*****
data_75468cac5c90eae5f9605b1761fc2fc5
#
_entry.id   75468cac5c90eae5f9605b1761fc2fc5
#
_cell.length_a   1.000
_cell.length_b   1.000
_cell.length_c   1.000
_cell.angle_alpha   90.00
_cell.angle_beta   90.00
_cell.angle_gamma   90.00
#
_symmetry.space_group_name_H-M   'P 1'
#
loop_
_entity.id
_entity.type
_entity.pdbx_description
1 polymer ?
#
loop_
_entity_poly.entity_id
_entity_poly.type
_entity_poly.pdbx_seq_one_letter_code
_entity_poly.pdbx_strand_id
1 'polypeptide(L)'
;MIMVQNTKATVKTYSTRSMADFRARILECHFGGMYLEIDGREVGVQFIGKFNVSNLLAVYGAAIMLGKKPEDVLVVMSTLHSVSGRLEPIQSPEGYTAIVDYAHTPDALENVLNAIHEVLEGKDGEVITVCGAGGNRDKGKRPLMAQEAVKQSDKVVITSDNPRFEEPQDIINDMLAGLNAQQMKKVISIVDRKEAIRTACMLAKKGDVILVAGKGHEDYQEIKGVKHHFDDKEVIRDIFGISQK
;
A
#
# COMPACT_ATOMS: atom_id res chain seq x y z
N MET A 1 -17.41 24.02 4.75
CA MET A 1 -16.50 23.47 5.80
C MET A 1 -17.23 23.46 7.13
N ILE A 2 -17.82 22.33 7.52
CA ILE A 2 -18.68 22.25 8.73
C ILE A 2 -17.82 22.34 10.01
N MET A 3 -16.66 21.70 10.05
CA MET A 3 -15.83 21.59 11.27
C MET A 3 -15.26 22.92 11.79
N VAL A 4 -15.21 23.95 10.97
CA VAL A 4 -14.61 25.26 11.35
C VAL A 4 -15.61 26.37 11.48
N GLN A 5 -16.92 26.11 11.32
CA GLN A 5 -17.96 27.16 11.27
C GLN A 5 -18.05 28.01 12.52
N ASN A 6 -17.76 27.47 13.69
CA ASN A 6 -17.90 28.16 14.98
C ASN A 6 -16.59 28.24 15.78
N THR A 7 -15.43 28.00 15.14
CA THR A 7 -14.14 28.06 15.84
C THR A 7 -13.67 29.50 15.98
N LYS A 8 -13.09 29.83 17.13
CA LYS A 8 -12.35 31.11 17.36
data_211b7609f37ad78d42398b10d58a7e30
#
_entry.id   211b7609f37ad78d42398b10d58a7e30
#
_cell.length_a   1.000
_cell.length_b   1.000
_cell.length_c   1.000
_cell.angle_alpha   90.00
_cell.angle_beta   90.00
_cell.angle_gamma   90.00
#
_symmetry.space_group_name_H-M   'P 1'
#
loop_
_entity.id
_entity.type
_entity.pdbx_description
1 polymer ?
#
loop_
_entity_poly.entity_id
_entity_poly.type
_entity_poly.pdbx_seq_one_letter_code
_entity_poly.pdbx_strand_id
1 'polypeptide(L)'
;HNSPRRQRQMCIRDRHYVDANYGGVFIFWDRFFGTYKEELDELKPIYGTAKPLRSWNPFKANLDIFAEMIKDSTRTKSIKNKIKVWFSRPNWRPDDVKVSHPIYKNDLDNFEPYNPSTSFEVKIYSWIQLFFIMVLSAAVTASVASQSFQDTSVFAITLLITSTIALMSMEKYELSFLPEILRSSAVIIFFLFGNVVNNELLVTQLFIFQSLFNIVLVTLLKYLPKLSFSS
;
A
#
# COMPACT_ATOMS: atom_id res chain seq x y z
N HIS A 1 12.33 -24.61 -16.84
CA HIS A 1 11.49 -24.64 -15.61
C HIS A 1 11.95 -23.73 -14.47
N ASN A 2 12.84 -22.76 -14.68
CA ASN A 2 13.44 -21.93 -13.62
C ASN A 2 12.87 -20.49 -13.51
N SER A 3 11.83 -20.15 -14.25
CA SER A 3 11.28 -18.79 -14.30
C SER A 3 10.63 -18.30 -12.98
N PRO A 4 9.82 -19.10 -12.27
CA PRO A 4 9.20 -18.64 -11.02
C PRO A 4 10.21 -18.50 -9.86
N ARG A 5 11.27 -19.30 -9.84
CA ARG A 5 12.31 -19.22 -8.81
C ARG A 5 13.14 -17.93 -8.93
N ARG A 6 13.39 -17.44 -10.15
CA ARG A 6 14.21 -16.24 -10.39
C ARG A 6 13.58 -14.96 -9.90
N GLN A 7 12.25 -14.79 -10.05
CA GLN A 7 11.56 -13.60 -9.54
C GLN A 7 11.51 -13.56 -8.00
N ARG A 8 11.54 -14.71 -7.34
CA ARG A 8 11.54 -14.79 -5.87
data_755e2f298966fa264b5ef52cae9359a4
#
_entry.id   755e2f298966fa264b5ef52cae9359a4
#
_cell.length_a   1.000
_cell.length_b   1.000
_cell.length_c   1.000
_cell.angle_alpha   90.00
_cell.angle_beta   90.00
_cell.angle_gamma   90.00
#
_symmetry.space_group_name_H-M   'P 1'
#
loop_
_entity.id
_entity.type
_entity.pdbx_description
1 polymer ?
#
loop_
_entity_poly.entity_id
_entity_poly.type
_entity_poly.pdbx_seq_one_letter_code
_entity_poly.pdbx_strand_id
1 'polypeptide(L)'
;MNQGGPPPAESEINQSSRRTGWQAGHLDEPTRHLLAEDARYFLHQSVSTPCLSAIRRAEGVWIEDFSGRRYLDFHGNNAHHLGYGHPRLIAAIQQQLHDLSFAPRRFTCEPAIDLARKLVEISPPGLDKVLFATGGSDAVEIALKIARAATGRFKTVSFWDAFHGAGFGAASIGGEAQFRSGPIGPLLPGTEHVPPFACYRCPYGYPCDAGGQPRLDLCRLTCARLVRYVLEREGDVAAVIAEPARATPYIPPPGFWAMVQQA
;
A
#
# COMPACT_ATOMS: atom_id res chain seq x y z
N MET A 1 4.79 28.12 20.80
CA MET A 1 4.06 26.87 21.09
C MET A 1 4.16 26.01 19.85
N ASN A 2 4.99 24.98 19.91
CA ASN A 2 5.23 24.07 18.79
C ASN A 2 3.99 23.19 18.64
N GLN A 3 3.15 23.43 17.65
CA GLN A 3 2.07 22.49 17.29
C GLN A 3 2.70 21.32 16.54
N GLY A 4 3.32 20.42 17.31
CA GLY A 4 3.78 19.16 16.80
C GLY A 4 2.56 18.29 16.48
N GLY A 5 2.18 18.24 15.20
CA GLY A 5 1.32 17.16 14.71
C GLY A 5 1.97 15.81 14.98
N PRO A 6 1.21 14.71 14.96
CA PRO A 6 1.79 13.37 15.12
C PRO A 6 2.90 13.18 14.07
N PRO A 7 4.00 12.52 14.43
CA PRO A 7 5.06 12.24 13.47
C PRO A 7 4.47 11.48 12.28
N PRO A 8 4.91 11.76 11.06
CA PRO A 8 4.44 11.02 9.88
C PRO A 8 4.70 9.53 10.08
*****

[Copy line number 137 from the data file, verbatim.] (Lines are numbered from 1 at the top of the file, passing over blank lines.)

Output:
N MET A 1 4.79 28.12 20.80